In the Sermon on the Mount, Jesus cautions concerning the allure of worldly wealth. His views resemble the shunning of excessive riches by the Pharisaic Hasidim (Pious Ones) and the Essene community from Qumran. Couched within Jesus’ teaching is an idiom which is difficult to translate, “If your eye is single, your whole body is full of light” (Matt. 6:22). The Hebraic expression, “good eye” to denote generosity is well known in the Bible (Deut. 15:9; Prov. 22:9; 23:6; 28:22; Eccl. 14:10) and the writings of Israel’s Sages (m. Avot 5:15). Nevertheless, in Matthew 6, where you would expect to find the idiom, “good eye,” the adjective used in our saying is not καλός (kalos, good, pleasant) but ἁπλοῦς (haplous, single, simple).
The sense given to the enigmatic phrase by scholars to read “good eye” corresponds with the phrase in the following verse, “If your eye [is] evil” (i.e., greedy). Nevertheless, we are still confronted with the problem that the Greek wording in our verse does not read “good eye” but “single eye.” Unfortunately, nothing in known Hebrew literature is sufficiently close to our saying to present a direct parallel. Instead, we need to look at the surrounding Gospel context, as well as at similar notions found in the spiritual environment of first-century Judaism.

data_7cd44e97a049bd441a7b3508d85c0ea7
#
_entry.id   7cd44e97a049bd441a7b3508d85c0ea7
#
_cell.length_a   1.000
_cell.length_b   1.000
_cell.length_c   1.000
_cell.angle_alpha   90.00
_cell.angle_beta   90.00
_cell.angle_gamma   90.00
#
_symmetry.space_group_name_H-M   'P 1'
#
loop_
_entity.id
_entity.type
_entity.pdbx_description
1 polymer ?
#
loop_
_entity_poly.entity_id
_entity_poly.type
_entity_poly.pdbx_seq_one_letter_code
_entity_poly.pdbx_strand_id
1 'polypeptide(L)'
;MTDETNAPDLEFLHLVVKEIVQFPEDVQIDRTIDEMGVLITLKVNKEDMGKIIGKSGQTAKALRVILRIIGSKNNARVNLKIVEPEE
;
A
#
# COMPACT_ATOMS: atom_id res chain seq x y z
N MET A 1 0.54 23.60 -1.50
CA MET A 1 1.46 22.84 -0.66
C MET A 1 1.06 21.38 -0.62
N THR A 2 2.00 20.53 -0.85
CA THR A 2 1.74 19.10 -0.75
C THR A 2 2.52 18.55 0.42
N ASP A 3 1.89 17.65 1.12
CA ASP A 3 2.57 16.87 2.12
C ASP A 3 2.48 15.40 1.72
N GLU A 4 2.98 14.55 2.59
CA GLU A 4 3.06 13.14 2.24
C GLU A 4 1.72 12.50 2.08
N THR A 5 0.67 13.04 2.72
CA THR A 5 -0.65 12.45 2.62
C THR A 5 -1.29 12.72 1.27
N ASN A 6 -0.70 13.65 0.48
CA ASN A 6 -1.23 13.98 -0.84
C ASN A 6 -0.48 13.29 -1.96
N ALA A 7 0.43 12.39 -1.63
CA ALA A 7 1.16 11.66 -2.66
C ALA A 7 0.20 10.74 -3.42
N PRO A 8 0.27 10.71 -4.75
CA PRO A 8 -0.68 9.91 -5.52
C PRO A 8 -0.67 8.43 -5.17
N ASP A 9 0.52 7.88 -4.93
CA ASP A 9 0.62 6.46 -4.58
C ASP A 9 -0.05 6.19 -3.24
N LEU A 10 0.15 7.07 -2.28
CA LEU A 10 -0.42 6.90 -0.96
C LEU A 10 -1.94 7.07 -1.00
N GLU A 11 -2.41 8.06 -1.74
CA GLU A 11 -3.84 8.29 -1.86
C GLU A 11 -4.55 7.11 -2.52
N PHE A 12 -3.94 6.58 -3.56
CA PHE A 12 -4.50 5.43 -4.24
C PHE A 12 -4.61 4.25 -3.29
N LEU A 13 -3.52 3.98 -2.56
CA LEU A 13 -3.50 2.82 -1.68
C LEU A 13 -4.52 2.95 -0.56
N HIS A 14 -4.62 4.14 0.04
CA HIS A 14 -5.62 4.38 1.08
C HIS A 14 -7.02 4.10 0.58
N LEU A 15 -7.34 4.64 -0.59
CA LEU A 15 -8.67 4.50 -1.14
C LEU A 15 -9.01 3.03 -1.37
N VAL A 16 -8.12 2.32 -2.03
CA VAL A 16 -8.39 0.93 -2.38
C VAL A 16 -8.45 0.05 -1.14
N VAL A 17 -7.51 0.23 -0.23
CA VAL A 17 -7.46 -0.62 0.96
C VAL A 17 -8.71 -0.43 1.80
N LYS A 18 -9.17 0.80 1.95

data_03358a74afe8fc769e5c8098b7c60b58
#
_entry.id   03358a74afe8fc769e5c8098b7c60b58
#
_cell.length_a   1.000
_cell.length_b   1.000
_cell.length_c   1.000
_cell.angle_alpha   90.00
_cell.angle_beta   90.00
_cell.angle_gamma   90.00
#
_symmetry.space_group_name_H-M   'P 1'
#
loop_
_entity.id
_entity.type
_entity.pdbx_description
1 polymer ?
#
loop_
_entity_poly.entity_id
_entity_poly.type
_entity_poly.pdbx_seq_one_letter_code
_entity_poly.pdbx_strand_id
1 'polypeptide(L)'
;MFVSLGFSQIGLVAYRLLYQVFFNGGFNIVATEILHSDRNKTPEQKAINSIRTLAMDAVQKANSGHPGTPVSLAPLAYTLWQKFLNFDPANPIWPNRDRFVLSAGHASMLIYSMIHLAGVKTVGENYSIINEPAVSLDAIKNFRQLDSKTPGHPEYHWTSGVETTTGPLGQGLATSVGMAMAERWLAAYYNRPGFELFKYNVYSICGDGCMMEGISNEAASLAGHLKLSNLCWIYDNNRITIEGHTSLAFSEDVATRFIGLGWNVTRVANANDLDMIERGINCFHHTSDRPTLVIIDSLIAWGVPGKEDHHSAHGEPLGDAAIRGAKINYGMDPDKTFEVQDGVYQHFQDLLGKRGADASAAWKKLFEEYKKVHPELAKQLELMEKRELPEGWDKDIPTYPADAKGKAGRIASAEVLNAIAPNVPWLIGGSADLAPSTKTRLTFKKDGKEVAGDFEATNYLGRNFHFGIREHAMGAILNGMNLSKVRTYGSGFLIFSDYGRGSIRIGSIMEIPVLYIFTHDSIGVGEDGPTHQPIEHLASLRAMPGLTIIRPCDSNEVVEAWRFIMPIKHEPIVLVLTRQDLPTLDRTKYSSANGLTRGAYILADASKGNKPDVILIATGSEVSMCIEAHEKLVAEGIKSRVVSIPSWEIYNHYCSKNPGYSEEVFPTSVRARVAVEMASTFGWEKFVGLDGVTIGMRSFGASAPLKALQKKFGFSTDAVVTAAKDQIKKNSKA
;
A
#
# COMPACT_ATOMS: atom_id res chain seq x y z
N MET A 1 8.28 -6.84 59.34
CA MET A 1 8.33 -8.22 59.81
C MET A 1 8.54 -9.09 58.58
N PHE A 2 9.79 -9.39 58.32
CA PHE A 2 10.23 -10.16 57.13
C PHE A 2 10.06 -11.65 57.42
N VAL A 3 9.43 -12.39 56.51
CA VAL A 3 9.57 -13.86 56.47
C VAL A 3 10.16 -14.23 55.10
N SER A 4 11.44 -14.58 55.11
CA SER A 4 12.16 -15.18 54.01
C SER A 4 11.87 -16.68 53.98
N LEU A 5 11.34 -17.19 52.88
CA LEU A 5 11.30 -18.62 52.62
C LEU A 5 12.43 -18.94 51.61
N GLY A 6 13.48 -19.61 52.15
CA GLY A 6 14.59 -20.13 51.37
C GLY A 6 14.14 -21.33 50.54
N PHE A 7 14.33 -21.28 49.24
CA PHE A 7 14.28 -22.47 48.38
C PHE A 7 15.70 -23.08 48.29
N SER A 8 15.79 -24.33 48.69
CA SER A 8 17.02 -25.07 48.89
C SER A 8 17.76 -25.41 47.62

The discovery of the Dead Sea Scrolls has shed light on idiomatic Hebrew expression in the first century. Sometimes the scrolls can be the key to unlock difficult Gospel sayings. In this instance, although neither the expression “single eye” nor “good eye” is found in the Qumran scrolls, the sectarian writings can assist us with the religious milieu and linguistic nuances of our saying. In particular, attention should be given to the language of spiritual dualism (i.e., light-darkness; love-hate) present in Matthew 6:22-24 and the use of the Qumran term “mammon” for wealth. Both of these indicate points of contact with the broad stream of Essene thought represented by the Qumran library.